nolead begins What He Accomplished as President nolead ends nolead begins
By Michael I. Days
Center Street. 292 pp. $27
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Reviewed by Michael D. Schaffer
nolead ends It may be a little early to talk about Barack Obama's legacy. After all, he's still president and will be for three more months.
Nevertheless, as Obama's time in the White House nears an end, it's natural to reflect on what he accomplished in eight years as chief executive - especially in light of an extraordinary presidential campaign in which one candidate wants to dismantle just about everything Obama's done and the other wants to build on his agenda.
Clearly, the president is thinking about what he's done and is concerned about whether it will endure. He recently told the Congressional Black Caucus: "I will consider it a personal insult - an insult to my legacy - if [the African American] community lets down its guard and fails to activate itself in this election. You want to give me a good send-off? Go vote."
Some of Obama's legacy is already cemented in place, no matter what happens. He changed the American political landscape forever when he became the first black man elected president, and that alone guarantees him a prominent place in the history books.
However, Obama did much more than integrate the presidency. He brought about major changes in health care, environmental protection, and diplomacy; championed gay, lesbian, and transgender rights; and led the country's recovery from its worst financial crisis since the Great Depression of the 1930s. And he did it with dignity, grace, and razor-sharp wit. His recent approval rating of more than 50 percent argue that the American people will miss him.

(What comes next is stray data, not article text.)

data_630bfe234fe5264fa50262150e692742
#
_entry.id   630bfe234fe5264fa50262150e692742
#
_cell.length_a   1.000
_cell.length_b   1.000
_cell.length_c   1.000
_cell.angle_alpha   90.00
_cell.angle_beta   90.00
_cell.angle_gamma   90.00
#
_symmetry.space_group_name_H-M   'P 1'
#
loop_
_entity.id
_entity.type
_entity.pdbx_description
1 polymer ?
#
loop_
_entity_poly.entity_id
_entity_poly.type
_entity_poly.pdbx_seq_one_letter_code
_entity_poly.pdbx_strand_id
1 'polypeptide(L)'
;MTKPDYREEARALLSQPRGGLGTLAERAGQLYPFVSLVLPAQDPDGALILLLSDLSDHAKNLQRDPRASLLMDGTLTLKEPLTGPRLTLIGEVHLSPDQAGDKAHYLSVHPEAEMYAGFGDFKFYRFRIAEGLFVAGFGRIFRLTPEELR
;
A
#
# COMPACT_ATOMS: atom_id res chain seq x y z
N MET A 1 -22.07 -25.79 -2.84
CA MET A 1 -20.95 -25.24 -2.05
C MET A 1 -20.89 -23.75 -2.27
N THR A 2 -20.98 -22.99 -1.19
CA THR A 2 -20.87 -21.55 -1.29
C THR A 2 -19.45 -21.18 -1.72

Philadelphia journalist Michael I. Days examines the president's achievements in Obama's Legacy, a meticulously researched volume that serves as a useful primer on the Obama presidency. In his introduction, Days, editor of the Philadelphia Daily News and a former managing editor of the Inquirer, writes that his purpose is to "examine Obama's accomplishments . . . in a straightforward, factual manner. It is not about what his ideas, plans or promises were; it is about what he actually got done."
Days delivers. Clear and simple, as a good primer should be, Obama's Legacy offers breadth rather than depth. The author takes great care to include every facet of Obama's program. His premise is that Obama has accomplished much in the face of unyielding opposition from Republicans but doesn't get credit for all of it. Don't look for an extended discussion of, say, the Affordable Care Act or the Trans-Pacific Partnership. This is an introduction, and it takes almost a textbook approach to the Obama agenda, with a boldface paragraph at the beginning of each chapter summarizing the chapter's content, boxes containing information about significant people and events, and a chronology of Obama's two terms.
The book's tone is frankly adulatory. It's not about failures or opportunities missed. As the subtitle says, it's about what Obama accomplished as president, not what he didn't accomplish. Days believes history will judge Obama a "transformational" president. "I would argue that ultimately historians will portray him favorably, well beyond that obvious citation that he broke the color line," Days writes.
Days' Obama is a man undaunted: "Perhaps his legacy will be that he just kept moving forward, in spite of the naysayers, and did the things he could, which turned out to be a lot."